How we wish we were better prepared but we have earnestly endeavoured to sow the seed of The Word, faltering and weak as it was, and are assured God will give the increase. We have often said to each other, “If only we were 10 years younger and could have stayed longer”, but God does not make mistakes and it is obviously time for us to move on.

A minister friend in Tasmania e-mailed us recently saying there is no such thing as retirement in the service of God and reminded us that the Lord will have a task for us to do at every stage of life.

As for the future, if the Lord wills, we plan to go to New Zealand for a few months to spend time with our third son and daughter-in-law who are expecting their first baby in March. We also want to spend time with David’s family in NZ. David’s older sister’s husband died earlier this year and his younger sister’s husband was recently admitted to a nursing home as he suffers from Parkinsons Disease and other complications. We also hope to tour much of that beautiful country.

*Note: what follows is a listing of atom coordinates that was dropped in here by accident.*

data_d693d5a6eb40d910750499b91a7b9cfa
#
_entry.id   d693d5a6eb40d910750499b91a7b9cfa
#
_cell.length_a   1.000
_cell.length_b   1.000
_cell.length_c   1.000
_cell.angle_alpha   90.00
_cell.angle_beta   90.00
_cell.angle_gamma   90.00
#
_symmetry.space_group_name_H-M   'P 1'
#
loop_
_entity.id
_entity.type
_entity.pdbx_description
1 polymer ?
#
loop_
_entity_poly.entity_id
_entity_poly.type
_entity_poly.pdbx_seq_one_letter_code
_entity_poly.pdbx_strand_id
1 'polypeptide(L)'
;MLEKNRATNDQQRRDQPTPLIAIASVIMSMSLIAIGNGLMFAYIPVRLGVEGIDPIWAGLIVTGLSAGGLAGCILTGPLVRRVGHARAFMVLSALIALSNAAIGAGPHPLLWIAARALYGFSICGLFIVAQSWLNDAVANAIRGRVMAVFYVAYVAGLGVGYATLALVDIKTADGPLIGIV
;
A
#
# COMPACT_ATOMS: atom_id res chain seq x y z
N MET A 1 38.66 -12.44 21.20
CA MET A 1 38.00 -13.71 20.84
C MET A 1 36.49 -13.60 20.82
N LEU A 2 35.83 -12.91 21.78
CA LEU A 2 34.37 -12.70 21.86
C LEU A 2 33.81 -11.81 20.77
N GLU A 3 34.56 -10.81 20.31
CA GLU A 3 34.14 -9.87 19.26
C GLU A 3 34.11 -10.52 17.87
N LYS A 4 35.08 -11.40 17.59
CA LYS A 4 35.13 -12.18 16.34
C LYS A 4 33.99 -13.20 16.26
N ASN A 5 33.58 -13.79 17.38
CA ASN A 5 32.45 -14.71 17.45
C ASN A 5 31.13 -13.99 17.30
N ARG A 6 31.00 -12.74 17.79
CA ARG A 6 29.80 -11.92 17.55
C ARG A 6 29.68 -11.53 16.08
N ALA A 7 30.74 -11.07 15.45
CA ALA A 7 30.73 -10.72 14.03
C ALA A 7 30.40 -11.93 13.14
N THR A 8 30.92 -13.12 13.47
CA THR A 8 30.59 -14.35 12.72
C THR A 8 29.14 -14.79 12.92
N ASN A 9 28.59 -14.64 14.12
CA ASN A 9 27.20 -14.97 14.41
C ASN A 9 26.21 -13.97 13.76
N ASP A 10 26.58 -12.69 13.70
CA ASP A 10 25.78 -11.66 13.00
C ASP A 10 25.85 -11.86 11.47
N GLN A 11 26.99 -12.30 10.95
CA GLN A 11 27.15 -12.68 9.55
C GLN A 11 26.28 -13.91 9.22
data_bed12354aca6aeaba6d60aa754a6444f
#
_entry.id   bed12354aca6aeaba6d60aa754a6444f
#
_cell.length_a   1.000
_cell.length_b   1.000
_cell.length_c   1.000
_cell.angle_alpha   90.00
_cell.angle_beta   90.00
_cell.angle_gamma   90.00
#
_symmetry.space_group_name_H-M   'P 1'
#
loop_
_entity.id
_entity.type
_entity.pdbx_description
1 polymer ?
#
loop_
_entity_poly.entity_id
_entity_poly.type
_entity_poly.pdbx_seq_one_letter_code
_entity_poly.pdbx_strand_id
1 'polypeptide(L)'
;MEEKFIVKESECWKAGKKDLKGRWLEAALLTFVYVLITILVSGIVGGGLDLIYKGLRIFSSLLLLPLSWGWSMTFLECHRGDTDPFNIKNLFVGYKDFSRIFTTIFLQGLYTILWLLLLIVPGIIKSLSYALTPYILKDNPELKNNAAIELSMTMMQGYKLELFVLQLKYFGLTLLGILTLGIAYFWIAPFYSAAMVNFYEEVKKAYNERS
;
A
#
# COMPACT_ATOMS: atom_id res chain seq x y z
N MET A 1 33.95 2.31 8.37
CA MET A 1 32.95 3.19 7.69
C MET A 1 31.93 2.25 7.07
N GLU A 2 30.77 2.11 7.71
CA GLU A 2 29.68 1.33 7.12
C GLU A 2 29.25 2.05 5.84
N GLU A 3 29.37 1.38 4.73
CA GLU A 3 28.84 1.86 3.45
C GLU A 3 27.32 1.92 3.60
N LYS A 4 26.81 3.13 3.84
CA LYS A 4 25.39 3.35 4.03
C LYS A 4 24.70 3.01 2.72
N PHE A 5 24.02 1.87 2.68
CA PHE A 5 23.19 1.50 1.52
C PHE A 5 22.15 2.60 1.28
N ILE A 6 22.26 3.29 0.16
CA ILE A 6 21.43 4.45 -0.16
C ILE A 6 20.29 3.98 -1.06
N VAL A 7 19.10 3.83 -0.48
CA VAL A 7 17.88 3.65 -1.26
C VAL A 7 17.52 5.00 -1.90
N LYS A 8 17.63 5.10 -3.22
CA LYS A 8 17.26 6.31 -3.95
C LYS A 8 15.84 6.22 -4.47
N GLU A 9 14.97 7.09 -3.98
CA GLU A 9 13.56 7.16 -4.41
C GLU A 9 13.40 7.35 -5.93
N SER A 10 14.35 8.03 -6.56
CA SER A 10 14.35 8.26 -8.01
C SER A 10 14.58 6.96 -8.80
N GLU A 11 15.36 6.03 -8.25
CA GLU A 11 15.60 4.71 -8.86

Settling back in suburbia will certainly be a little different after so many nights in our ‘million star hotel’. Psalm 19:1-4 “The heavens declare the glory of God and the firmament shows His handiwork. Day unto day utters speech, and night unto night reveals knowledge. There is no speech nor language where their voice is not heard. Their line has gone out through all the earth and their words to the end of the world.” We so often hear the first part of these verses quoted but we also need to understand that the latter part of these verses tell us that regardless of our language (ie where we live) God has so revealed Himself in creation that everyone is without excuse. Paul in Romans 1:20 says the same thing, “For since the creation of the world His invisible attributes are clearly seen, being understood by the things that are made, even His eternal power and Godhead, so that they are without excuse.” Sadly, even the outback people, surrounded as they are by God’s creative handiwork, are blinded by the god/s of this world. As mentioned above, we pray that the Word of God sown will be watered by the Spirit of God.